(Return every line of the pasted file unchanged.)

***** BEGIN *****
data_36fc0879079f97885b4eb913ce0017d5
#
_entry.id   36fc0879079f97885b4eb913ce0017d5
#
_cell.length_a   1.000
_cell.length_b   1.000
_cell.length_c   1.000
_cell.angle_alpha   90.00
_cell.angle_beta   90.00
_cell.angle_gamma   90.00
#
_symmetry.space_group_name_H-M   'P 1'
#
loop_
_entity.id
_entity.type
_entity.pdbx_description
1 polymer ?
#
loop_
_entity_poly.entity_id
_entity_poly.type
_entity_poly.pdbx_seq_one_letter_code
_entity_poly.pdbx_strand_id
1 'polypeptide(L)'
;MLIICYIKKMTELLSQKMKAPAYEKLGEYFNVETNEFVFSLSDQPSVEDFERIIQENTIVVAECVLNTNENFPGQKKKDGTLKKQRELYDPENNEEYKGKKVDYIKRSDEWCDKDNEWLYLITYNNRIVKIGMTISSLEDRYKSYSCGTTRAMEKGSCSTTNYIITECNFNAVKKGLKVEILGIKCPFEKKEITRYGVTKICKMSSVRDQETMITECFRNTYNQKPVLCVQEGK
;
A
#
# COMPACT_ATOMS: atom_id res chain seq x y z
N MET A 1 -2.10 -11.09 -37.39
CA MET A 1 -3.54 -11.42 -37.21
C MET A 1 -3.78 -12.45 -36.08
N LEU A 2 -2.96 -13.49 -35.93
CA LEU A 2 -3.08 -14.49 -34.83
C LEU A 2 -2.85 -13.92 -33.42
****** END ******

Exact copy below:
data_36fc0879079f97885b4eb913ce0017d5
#
_entry.id   36fc0879079f97885b4eb913ce0017d5
#
_cell.length_a   1.000
_cell.length_b   1.000
_cell.length_c   1.000
_cell.angle_alpha   90.00
_cell.angle_beta   90.00
_cell.angle_gamma   90.00
#
_symmetry.space_group_name_H-M   'P 1'
#
loop_
_entity.id
_entity.type
_entity.pdbx_description
1 polymer ?
#
loop_
_entity_poly.entity_id
_entity_poly.type
_entity_poly.pdbx_seq_one_letter_code
_entity_poly.pdbx_strand_id
1 'polypeptide(L)'
;MLIICYIKKMTELLSQKMKAPAYEKLGEYFNVETNEFVFSLSDQPSVEDFERIIQENTIVVAECVLNTNENFPGQKKKDGTLKKQRELYDPENNEEYKGKKVDYIKRSDEWCDKDNEWLYLITYNNRIVKIGMTISSLEDRYKSYSCGTTRAMEKGSCSTTNYIITECNFNAVKKGLKVEILGIKCPFEKKEITRYGVTKICKMSSVRDQETMITECFRNTYNQKPVLCVQEGK
;
A
#
# COMPACT_ATOMS: atom_id res chain seq x y z
N MET A 1 -2.10 -11.09 -37.39
CA MET A 1 -3.54 -11.42 -37.21
C MET A 1 -3.78 -12.45 -36.08
N LEU A 2 -2.96 -13.49 -35.93
CA LEU A 2 -3.08 -14.49 -34.83
C LEU A 2 -2.85 -13.92 -33.42